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Emergency Wotan arrives just in time to shake the conductor’s hand

May 22, 2018 by norman lebrecht

10 comments.


They cut things fine in Dallas.

Mathias Goerne called in sick at six hours’ notice on this weekend’s concert performance of Die Walküre.

Geeting a call from his agent, bass-baritone Kyle Albertson jumped in an Uber from San Francisco Opera, where he was covering Wotan, and booked his flight from the cab.

The assistant conductor awaited him in a limo on arrival to run through a few tempo points on the way to Meyerson Symphony Center. Kyle changed into his concert suit in the car.

He arrived just in time to shake Jaap van Zweden’s hand and go on stage for Act II, launching straight into Wotan’s long monologue.

Here’s a review.

photo:  Ben Torres / Dallas News

Comments (10)

  1. John Borstlap says:

    Brilliant.

    Imagine the stress levels that afternoon all around. And yet, a marvellous Walküre, according to the review. Albertson must be a truly heroic baritone of Wagnerian proportions.

    The original première of the Ring in 1876 under the composer’s direction unleashed such storms of hydrocortison, that from that summer onwards, Wagner’s health sharply deteriorated and never recovered. Wagner operas = ambition + stress beyond classical, regulatory levels.

  2. Sharon says:

    This gives the adage “The show must go on!” new meaning. What a guy. Albertson has a great career ahead of him

  3. Randy DFW says:

    I was at this concert and it was electrifying. The high-wire drama of not knowing if Wotan would even be at the hall for act two just heightened the overall energy. It was my first time hearing the opera so it’s hard to vouch for his performance but he was in fine voice and gave a characterful and engaged performance. The audience of course gave him a thundering ovation, along with the rest of the terrific cast and orchestra.

  4. SoCal Dan says:

    I, too, was in the audience at Meyerson Symphony Center last Friday night.

    Prior to the concert’s start at 6 pm, a representative for the symphony walked on stage to announce the casting change. He said that Kyle Albertson was currently in an airplane flying over Arizona, and would arrive in time for the start of the second act (which, of course, is when Wotan first appears in the opera).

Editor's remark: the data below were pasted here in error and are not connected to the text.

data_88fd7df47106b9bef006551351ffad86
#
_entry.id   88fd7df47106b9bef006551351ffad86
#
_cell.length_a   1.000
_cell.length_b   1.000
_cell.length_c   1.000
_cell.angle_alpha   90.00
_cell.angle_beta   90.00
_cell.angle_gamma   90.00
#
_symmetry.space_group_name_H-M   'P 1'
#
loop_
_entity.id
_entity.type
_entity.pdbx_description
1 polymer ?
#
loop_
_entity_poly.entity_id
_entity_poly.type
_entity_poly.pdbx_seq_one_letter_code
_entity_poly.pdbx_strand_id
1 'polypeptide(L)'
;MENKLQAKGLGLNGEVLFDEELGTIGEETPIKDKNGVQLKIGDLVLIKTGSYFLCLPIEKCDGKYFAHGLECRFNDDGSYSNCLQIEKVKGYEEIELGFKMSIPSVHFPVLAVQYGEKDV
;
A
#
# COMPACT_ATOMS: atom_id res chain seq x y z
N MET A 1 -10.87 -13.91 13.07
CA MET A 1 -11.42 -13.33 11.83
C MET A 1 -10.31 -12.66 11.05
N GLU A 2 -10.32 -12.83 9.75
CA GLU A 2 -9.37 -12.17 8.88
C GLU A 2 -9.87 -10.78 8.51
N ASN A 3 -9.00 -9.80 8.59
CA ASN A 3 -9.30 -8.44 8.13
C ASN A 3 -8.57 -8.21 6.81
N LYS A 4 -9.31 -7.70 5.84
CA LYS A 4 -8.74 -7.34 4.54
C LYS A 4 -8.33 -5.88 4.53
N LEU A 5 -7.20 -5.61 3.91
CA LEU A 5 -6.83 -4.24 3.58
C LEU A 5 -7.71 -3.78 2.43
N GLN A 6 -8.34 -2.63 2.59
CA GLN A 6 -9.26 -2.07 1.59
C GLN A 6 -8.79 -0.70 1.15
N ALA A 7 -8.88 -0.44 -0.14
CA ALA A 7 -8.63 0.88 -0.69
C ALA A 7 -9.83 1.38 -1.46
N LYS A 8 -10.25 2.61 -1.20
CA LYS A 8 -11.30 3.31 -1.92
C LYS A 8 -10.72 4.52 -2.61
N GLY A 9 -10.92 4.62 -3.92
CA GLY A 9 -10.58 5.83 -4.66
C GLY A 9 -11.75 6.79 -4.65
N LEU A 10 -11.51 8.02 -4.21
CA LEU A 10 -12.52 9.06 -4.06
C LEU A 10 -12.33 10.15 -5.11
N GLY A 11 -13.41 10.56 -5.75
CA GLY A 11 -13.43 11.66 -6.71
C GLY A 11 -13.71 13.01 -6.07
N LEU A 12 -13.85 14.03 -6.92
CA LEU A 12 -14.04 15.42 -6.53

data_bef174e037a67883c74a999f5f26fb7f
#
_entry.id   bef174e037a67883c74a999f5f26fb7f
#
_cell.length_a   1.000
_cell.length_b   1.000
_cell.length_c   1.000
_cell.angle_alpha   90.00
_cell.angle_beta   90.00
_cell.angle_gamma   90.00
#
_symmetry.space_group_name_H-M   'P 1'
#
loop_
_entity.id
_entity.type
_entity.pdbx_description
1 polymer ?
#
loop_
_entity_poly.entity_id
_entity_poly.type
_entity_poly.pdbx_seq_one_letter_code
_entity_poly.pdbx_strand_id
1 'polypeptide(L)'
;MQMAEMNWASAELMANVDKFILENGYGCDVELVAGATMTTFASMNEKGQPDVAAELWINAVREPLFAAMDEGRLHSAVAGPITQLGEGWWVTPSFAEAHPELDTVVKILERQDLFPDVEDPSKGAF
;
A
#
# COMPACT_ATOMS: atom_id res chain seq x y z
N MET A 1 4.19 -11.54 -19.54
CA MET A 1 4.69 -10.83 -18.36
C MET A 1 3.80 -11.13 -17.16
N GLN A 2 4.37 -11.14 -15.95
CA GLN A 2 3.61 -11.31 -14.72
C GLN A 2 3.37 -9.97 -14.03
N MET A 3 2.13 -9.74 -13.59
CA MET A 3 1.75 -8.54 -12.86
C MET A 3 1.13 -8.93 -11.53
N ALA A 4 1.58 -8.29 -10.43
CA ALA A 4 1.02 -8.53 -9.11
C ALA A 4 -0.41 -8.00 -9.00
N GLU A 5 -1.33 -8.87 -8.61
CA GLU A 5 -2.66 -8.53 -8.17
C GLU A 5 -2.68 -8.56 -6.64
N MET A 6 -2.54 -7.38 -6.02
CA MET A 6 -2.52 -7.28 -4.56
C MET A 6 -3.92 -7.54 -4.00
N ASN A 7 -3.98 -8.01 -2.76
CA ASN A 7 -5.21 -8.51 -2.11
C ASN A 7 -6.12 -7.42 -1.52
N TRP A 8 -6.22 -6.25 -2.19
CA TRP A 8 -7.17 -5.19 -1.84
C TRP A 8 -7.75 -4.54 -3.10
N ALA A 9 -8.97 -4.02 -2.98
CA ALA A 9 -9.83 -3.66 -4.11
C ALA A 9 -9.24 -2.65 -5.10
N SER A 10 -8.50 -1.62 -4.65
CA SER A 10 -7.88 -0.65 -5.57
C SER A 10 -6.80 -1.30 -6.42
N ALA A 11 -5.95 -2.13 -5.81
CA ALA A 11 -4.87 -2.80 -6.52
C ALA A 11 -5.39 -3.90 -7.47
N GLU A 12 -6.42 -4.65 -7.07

I remarked to the person next to me that the intermission/interval between the first and second acts might be longer than the scheduled 45 minutes, but that turned out not to be the case. The concert proceeded normally. The only sign of anything unusual was Mr. Albertson’s use of a music stand – he did, however, interact with the other singers on stage to the extent permitted in a concert version.

    After the concert ended, I had the good fortune to chat briefly with members of the cast, including Mr. Albertson. He said that he had been concentrating so much on his singing and acting during the performance that he was surprised when it was over. When asked if he was flying back to San Francisco the next day, he said that the symphony told him to “stick around,” just in case he was needed on Sunday. He appeared to be in good spirits, buoyed by the overwhelming audience appreciation accurately described above by Randy DFW.

    1. Randy DFW says:

      Thanks for the added color to the story! I’m glad Mr. Albertson felt the appreciation in the room. Have you heard whether he did indeed perform again on Sunday? I haven’t seen any info on whether Mr. Goerne recovered sufficiently to perform. I was very tempted to return and hear the difference for myself but the second performance was completely sold out.

      1. Petros Linardos says:

        Someone from the audience commented on Goerne’s Sunday appearance at the Dallas SO Facebook page.

  5. Roxy says:

    What a wonderful story! Attending a performance of Die Walkure (especially with a fine conductor) is overwhelming enough: with this extra drama of the dramatic replacement of the singer of Wotan it must have been a truly breathtaking experience. I am green with envy for those who were there!

  6. Barry Guerrero says:

    Incredible. I love stories like this – especially with a ‘happy’ ending.

  7. John Borstlap says:

    Van Zweden is great in keeping his head cool in extreme situations (which is in itself already implied in conducting Wagner at all). Just a couple of hours before a very impressive concert performance of Tristan in Amsterdam, Tristan himself suddenly lost his voice so that another tenor had to be flown-in at the very last minute without any rehearsel at all (he did a passable job). On his way to the Concertgebouw on his scooter, the conductor was hit by a car which had ignored a traffic light, and he had tumbled-down on the streets of the usual chaotic local traffic. But he led the orchestra through the taxing score as if sailed by an untroubled wind. I was there, it was a wonderful performance with the audience holding its breath.

  8. John Borstlap says:

    On reflection, every opera house should keep an Emergency Wotan in reserve to have circled around the globe and pay him well. This would keep the casting of this difficult role alive.


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